When we were almost finished, Wingnut came flying from the back of the house hollering about a moth he had photographed. We confirmed it was a moth (the antennae had no knob on the end and Wingnut had remembered that from the other moths I have had identified) and he told me it had flown far away. I then forgot about his moth until I downloaded his photos from the camera that afternoon. These are the photos I saw!
We tried to identify it at bugguide.net but were overwhelmed by the many species of moths. I then submitted it for identification. We received responses within five hours.
This is a male Robin Moth - (Cecropia Moth) - Hyalophora cecropia. It was identified by GypsumWolf whose Flickr photos can be seen here. Today (July 4) I learned from Dany Brown that Wingnut's robin moth is a male because the antennae are so large. Dany's website (French) is here. Dany adds:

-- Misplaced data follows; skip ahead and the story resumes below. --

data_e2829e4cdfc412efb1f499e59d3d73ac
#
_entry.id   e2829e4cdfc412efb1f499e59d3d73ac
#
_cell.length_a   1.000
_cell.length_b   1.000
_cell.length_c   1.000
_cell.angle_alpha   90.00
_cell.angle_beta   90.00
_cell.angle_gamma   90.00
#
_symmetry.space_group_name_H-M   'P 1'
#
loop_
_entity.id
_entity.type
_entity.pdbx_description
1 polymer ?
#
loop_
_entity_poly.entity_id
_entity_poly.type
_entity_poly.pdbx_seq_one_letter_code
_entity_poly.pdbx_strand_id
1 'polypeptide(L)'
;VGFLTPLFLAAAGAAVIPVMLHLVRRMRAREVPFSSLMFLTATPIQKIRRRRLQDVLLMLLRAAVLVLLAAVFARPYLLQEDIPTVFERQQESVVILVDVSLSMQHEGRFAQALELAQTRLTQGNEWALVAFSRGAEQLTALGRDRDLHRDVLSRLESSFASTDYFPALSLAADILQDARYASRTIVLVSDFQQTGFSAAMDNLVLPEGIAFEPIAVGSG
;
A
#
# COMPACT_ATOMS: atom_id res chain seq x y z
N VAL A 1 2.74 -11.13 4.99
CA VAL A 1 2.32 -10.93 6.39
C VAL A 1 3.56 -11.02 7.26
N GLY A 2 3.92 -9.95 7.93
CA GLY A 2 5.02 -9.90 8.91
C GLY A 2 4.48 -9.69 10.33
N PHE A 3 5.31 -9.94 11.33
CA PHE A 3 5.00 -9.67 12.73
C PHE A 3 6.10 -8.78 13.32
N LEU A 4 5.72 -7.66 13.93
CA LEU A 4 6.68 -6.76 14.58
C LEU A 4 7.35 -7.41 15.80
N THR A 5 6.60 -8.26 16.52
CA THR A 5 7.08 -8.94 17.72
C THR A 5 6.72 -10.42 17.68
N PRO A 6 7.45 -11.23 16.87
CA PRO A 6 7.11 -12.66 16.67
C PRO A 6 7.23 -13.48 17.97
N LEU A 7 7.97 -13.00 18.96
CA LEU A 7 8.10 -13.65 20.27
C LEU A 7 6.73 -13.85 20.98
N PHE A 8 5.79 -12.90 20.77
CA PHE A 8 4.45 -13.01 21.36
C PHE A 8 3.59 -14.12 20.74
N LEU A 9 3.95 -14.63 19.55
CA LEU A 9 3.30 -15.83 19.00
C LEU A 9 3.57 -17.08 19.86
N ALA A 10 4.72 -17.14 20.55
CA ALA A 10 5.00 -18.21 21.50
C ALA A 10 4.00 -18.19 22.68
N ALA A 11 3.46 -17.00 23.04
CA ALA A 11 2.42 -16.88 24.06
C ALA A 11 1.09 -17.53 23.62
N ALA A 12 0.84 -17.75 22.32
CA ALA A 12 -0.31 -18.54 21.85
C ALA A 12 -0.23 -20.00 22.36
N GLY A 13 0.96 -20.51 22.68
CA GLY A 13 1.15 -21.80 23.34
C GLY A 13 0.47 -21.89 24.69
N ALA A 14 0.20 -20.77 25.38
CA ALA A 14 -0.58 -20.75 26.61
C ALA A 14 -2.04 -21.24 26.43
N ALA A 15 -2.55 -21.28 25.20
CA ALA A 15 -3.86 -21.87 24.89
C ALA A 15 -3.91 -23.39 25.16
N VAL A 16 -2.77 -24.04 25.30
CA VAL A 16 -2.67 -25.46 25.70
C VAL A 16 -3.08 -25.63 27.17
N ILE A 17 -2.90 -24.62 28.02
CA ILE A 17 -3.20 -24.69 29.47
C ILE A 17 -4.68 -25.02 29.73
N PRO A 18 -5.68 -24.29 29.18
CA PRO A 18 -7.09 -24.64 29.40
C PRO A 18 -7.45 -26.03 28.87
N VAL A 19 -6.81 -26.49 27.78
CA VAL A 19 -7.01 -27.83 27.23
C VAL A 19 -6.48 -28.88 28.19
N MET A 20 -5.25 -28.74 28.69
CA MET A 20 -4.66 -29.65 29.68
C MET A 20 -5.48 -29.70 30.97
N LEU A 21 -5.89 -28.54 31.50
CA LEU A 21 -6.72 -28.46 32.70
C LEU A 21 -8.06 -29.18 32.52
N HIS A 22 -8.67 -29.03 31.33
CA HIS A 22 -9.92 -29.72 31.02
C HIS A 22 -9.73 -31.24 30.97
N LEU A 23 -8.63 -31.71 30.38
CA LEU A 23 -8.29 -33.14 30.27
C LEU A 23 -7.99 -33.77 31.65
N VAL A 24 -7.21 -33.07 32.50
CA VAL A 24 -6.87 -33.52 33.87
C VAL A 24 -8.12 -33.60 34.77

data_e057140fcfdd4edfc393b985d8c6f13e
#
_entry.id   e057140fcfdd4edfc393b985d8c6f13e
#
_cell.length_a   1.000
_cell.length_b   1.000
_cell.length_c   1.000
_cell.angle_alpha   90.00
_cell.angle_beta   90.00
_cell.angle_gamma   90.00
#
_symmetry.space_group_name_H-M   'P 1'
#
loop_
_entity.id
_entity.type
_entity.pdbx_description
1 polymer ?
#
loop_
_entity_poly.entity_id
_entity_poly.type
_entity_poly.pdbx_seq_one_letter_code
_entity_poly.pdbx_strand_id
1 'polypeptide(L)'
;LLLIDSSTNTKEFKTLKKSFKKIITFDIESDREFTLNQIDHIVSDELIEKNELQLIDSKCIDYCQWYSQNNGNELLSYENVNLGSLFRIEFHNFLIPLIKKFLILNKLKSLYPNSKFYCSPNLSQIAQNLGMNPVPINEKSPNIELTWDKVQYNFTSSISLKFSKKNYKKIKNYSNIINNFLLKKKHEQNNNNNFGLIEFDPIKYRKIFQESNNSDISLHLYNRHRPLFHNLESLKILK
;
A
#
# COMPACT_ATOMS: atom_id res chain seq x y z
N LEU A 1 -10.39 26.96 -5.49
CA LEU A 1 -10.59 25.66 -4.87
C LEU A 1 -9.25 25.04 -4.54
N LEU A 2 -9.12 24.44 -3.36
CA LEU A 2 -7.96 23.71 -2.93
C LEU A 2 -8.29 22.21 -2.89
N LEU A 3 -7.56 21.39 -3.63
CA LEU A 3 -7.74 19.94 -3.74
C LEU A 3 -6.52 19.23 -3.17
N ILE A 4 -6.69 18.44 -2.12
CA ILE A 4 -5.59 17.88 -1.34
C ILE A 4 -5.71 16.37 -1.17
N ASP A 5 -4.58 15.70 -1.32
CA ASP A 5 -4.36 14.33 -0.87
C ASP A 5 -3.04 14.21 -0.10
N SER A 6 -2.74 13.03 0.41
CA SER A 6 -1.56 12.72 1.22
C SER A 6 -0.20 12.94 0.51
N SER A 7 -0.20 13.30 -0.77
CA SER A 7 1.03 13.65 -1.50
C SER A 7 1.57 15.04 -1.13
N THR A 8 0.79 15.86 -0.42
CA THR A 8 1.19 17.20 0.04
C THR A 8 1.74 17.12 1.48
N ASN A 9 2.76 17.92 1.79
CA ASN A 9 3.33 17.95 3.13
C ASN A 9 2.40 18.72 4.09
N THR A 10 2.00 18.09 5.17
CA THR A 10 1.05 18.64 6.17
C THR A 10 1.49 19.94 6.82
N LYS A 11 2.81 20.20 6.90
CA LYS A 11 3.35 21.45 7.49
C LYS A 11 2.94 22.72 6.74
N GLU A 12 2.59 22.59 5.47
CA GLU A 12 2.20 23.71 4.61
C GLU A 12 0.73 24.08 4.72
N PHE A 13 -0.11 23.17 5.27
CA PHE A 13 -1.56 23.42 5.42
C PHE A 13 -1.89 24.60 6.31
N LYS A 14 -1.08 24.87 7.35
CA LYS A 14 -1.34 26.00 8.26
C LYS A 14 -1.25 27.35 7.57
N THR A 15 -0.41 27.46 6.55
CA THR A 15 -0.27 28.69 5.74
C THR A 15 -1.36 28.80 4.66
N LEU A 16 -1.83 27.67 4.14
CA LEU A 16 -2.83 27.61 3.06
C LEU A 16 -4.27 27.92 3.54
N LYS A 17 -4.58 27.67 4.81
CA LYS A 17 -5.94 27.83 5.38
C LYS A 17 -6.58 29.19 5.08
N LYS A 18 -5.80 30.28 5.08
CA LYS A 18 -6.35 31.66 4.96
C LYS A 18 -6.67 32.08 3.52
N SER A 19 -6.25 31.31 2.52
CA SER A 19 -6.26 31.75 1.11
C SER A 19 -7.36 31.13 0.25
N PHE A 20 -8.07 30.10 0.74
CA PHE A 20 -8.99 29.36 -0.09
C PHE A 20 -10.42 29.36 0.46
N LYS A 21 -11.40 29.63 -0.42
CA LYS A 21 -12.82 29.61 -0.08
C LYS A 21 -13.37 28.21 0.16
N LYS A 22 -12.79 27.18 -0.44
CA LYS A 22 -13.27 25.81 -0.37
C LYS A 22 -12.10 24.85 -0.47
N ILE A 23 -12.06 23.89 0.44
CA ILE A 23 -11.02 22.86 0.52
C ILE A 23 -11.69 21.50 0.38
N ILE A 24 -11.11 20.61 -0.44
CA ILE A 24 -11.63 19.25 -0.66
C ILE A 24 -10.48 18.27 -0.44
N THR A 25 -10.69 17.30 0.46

The one on your photo is the male.
The one on the demo do seem to be a female.
The critera to differenciate the two is the antena. They are very large and feathery for the male and much smaller, yet still feathery for female.
Those large male antena are believed to allow him to sense the pheromones emited by a calling virgin female at up to a kilometre away. Some sources i've read talk of ten kilometer if the winds are good, but i don't have any hard evidence suporting such a claim.
We further learned from the robin moth page on bugguide.net that it "[a]ppears to be declining, likely due to parasitism by a tachinid fly, Compsilura concinnata, introduced to control the Gypsy Moth (2)."
I am so proud of Wingnut! He is proud, too. All of these photos were edited and/or enhanced under Wingnut's supervision.
These are important photographs because of the declining numbers of robin moths.
Wingnut was understandably fascinated by the patterns on the moth's wings. Wingnut is 11 years old.